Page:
Written and Lettered by Paul Allor
Art by Paul Tucker
Published by IDW Publishing
Review by Richard Gray
'Rama Rating: 8 out of 10
“I never liked telling war stories,” claims Marine Eugene Smith in the opening panel of Paul Allor and Paul Tucker’s Tet, which initially sets its scene in the Hue City, Vietnam in 1968. The comics industry, on the other hand, told them for many decades. Like cinema, war stories filled popular entertainment from the earliest days, reaching their height during the 1940s and 1950s, and then gradually declining until the 1980s. Yet during times of social unrest, we find the allure of war stories tug at our interest once again. As the real world lurches from one conflict to the next, Tet reflects back on the human side of a war that still bears its scars almost four decades after the fall of Saigon.
It’s this personal side that Allor hooks us in with immediately, introducing us to Eugene and Chip, a duo of marines who have settled into life in Vietnam during the war. While Chip ostensibly visits prostitutes, Eugene is desperate to get home with his Vietnamese fiancee and start a new life. However, when Chip turns up dead with a high ranking city official, Eugene is teamed up with local law enforcement Nguyen Bao to investigate the case. This sets the story up to be an investigative drama with unlikely partners, the kind we may have seen before, albeit one where Allor is already hinting that there is much more to this tale.
Tet refers to Tet Nguyên Dán, the Vietnamese Lunar New Year, a time of renewal and honoring the dead. Seemingly concentrating on the latter, this first issue plays out as a mystery, and not just the obvious one behind the murder of Smith’s colleague. From the first pages, we are presented with a bloodbath. “My first months in Vietnam were not pleasant,” Eugene tells us. “That’s all you need to know,” immediately creating a sense that our narrator is not keeping us informed of everything. Allor’s structure is also told in a split narrative, flashing forward to to the 1980s where it is evident that life hasn’t panned out the way Eugene had planned back in ’68. There is also the more immediate mystery surrounding Chip’s death, and initial investigations indicate that he is not what he seemed. The twin puzzles skim along the edge of noir, right down to the hard-boiled narration.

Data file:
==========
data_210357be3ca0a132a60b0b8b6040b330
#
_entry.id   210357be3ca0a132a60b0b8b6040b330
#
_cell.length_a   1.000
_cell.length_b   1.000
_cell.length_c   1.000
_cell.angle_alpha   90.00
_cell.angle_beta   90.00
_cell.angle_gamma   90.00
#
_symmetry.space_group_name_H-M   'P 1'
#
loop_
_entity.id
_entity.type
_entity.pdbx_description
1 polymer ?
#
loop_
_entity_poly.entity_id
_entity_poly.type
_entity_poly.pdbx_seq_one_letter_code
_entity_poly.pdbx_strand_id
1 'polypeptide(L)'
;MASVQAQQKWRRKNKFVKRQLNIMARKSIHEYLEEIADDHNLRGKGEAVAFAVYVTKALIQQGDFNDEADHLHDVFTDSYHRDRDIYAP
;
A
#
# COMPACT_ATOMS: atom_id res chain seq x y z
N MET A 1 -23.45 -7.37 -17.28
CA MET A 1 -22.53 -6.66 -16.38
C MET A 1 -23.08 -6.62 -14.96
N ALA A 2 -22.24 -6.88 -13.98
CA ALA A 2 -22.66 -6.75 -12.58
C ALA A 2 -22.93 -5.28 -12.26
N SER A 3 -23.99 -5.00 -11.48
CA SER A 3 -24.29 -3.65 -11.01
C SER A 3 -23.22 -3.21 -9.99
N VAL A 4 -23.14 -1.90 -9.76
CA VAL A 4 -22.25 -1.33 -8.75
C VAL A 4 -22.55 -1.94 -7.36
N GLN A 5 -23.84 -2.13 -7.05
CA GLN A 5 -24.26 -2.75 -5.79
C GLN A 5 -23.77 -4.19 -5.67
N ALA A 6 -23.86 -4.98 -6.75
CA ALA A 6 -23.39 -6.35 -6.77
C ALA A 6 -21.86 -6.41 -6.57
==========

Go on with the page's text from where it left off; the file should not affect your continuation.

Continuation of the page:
Tucker’s art adds to this ambiance of noir, often keeping characters in a half-shadow - or more accurately, the half-light of a setting sun - and at other times covered by the elongated shapes formed by a single light source. A scene where Eugene and fiance Há are lying in bed, with a shaft of moonlight tracing the window frame over them. At other times, characters are in reverse silhouette, with a minimalist background contrasting the bright orange light that covers their bodies. It’s one of the moodier pieces of lighting, and distracts from the (deliberately) simplistic background shapes that pepper the landscape.
Tet is a strong opening that aims to obscure from the beginning, creating a world where we can’t necessarily trust the person doing the telling. A rich character-based piece against a wartime setting is nothing new, but Allor is skillfully weaving in a mystery wrapped inside a bigger mystery to keep us on our toes for the long haul.
Written and Illustrated by Tyson Hesse
Published by BOOM! Box
Review by C.K. Stewart
‘Rama Rating: 7 out of 10